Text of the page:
Carton, Kole and Larner. The opinion of the court was delivered by Larner, J.A.D.
Plaintiff was convicted after a guilty plea of possession of lottery slips in violation of N.J.S.A. 2A:170-18. He then brought an independent action to recover from the Treasurer of Hudson County the sum of $183.58 which had been confiscated from his person at the time of arrest. Defendant denied plaintiff's claim and further filed a counterclaim to recover a penalty of $2,000 from plaintiff pursuant to the provisions of N.J.S.A. 2A:40-8.
The trial judge dismissed the counterclaim and entered judgment for plaintiff in the amount of $155.18 on a finding that said sum was not used in connection with the gambling offense. Defendant appeals from this determination.
The judge's factual finding that the major portion of the seized moneys represented the balance of the salary received by plaintiff from his employer on the day of arrest and did not constitute illegal contraband under N.J.S.A. 2A:152-7 is reasonably supported by sufficient credible evidence in the record. In view of the limited scope of our review of such a factual finding, we are constrained to affirm the same. State v. Johnson , 42 N.J. 146 (1964).
The appeal from the dismissal of the counterclaim presents an issue of statutory construction which has not been explored in any prior reported opinion. The pertinent statute, N.J.S.A. 2A:40-8, creates a civil penalty of $2,000 to be forfeited to the county by any person who "shall,
within this state, publicly or privately, erect, set up, open, make or draw any lottery prohibited by the laws of this state."
Defendant asserts in his brief that this statute should be accorded an all-embracing construction so that "anyone, who is or has been convicted of a lottery offense under the laws of this State comes within the scope" of the legislation. He argues that the state policy against all types of gambling dictates such an approach; and that the civil penalty statute as an important deterrent outside of the criminal law should be enforced to carry out that policy.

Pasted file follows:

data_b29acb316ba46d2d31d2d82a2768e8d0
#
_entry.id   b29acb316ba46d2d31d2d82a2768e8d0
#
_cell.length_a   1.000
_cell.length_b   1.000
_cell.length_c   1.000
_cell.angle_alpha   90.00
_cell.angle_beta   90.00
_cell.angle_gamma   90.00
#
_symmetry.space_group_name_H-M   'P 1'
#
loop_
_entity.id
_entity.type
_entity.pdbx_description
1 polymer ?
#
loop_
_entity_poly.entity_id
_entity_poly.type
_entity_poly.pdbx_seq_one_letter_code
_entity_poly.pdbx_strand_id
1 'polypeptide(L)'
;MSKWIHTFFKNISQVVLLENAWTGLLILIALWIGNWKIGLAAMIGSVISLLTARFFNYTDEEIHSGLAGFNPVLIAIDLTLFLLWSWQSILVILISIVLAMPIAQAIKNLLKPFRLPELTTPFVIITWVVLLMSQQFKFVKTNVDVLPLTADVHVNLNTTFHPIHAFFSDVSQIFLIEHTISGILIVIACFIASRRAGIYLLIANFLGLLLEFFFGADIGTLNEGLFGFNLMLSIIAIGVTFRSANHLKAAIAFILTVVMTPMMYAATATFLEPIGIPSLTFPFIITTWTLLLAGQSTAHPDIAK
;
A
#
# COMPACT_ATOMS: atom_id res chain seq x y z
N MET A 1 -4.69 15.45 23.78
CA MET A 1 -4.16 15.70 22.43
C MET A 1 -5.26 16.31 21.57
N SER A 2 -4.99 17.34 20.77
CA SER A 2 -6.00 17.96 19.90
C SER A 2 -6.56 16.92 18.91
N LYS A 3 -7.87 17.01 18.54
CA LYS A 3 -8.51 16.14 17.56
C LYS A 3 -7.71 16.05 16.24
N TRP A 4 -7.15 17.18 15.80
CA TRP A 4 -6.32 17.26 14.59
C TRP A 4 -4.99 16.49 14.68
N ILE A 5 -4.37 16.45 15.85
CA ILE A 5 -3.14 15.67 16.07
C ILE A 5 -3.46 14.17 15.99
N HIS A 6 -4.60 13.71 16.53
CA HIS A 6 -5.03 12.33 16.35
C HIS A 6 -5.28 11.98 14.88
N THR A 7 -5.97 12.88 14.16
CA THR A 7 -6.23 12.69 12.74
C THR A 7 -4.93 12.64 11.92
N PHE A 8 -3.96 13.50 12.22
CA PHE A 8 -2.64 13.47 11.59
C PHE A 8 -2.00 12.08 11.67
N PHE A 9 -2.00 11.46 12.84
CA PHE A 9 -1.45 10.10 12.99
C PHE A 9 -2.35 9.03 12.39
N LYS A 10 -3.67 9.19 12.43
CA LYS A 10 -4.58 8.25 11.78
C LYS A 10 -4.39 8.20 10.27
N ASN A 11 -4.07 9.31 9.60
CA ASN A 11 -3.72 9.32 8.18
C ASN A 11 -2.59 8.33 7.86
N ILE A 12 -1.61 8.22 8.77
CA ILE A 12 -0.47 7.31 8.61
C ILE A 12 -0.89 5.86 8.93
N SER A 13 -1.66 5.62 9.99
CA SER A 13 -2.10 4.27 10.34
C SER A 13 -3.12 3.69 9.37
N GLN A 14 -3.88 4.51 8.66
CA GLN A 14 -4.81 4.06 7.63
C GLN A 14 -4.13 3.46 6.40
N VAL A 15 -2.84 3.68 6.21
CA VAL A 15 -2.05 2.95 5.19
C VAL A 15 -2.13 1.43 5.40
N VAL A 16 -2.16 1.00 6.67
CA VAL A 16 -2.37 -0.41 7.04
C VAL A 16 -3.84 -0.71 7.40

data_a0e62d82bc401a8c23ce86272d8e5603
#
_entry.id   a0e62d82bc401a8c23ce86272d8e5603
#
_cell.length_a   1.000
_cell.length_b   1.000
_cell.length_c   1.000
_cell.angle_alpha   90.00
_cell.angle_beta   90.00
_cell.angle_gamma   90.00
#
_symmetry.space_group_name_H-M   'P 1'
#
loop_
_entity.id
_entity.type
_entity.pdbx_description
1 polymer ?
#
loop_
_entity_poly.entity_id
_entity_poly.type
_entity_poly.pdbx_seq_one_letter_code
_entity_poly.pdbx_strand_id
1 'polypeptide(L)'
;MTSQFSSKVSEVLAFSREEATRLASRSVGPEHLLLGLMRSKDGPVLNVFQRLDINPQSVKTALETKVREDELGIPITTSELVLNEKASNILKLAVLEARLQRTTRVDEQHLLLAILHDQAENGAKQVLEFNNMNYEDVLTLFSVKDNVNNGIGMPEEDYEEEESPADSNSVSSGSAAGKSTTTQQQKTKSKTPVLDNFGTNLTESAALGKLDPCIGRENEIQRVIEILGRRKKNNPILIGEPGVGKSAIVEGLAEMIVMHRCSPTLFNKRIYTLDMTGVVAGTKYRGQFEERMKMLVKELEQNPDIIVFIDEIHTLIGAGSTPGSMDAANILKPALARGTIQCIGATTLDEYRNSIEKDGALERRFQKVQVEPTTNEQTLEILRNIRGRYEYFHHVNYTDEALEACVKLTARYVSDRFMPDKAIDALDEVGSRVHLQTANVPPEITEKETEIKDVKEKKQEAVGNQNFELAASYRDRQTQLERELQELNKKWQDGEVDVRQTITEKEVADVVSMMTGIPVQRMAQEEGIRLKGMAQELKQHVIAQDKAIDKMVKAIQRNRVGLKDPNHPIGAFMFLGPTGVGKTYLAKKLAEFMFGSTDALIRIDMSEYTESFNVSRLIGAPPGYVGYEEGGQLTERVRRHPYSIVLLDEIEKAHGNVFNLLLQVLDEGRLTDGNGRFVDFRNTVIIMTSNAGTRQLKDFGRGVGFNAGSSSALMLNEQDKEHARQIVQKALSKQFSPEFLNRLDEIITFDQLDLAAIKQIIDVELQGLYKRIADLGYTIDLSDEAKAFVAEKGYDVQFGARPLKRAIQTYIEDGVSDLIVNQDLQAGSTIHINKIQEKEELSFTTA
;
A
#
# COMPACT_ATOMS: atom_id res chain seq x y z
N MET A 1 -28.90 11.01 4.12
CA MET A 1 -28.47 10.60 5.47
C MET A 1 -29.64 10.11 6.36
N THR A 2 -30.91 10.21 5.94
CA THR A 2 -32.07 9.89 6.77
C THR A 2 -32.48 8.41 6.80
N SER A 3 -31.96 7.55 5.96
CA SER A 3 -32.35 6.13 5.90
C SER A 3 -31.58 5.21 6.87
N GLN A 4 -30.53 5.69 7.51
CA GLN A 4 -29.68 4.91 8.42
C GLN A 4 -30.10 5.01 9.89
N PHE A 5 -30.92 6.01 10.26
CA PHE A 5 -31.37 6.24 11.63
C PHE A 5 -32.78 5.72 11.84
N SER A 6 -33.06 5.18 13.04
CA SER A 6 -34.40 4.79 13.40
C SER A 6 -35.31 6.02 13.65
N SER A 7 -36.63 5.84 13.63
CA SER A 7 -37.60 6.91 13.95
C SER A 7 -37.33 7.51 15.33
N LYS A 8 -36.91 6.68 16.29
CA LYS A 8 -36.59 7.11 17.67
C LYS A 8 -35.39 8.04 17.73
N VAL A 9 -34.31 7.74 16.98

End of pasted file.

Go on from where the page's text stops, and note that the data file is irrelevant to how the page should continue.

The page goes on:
Based upon this premise it is urged that the facts in the record herein establish that plaintiff is an offender within the ambit of the civil penalty statute, whether he be considered a mere possessor of a lottery slip connected with his own bets or a runner placing bets for his coemployees.
On either assumption, our study of the statute and its historical forebears lead us to a contrary conclusion.
The statute must be construed in accordance with its plain terms. See, e.g., Fahey v. Jersey City , 52 N.J. 103, 107 (1968); Lane v. Holderman , 23 N.J. 304, 313 (1957); Lopez v. Santiago , 125 N.J. Super. 268, 270 (App. Div. 1973). And, indeed, a penal statute such as the one under consideration should be strictly construed lest it be applied to persons or conduct beyond the Legislature's contemplation. See Neeld v. Giroux , 24 N.J. 224, 228 (1957); State v. Leonardo , 109 N.J. Super. 442, 448 (App. Div. 1970).
The Legislature did not provide for a civil penalty for all gambling offenses as it may have done, if it so intended, by general language to that effect or by reference to N.J.S.A. 2A:121-1 et seq. , 2A:112-1 et seq. and 2A:170-18. It rather used language which plainly limits the civil penalty remedy against offenders engaged in the actual creation, operation or management of the lottery enterprise. It is ...